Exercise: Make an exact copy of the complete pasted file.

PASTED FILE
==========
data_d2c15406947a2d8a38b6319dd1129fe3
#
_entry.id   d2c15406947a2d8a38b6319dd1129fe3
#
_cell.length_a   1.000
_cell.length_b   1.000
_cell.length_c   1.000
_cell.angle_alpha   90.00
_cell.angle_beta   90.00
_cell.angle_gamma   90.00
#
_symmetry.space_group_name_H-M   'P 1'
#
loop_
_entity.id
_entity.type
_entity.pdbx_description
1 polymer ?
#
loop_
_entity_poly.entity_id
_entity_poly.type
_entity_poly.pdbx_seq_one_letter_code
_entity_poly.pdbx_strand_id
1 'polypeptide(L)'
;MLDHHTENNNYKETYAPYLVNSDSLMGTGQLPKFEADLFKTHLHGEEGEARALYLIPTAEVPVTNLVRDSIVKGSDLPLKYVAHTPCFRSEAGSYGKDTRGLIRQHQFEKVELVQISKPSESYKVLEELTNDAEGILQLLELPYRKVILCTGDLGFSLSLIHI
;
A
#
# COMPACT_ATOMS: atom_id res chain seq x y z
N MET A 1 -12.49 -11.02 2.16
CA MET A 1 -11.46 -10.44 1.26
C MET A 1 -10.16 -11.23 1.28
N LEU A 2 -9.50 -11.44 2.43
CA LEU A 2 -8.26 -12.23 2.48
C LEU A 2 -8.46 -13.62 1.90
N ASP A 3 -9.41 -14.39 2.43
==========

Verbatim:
data_d2c15406947a2d8a38b6319dd1129fe3
#
_entry.id   d2c15406947a2d8a38b6319dd1129fe3
#
_cell.length_a   1.000
_cell.length_b   1.000
_cell.length_c   1.000
_cell.angle_alpha   90.00
_cell.angle_beta   90.00
_cell.angle_gamma   90.00
#
_symmetry.space_group_name_H-M   'P 1'
#
loop_
_entity.id
_entity.type
_entity.pdbx_description
1 polymer ?
#
loop_
_entity_poly.entity_id
_entity_poly.type
_entity_poly.pdbx_seq_one_letter_code
_entity_poly.pdbx_strand_id
1 'polypeptide(L)'
;MLDHHTENNNYKETYAPYLVNSDSLMGTGQLPKFEADLFKTHLHGEEGEARALYLIPTAEVPVTNLVRDSIVKGSDLPLKYVAHTPCFRSEAGSYGKDTRGLIRQHQFEKVELVQISKPSESYKVLEELTNDAEGILQLLELPYRKVILCTGDLGFSLSLIHI
;
A
#
# COMPACT_ATOMS: atom_id res chain seq x y z
N MET A 1 -12.49 -11.02 2.16
CA MET A 1 -11.46 -10.44 1.26
C MET A 1 -10.16 -11.23 1.28
N LEU A 2 -9.50 -11.44 2.43
CA LEU A 2 -8.26 -12.23 2.48
C LEU A 2 -8.46 -13.62 1.90
N ASP A 3 -9.41 -14.39 2.43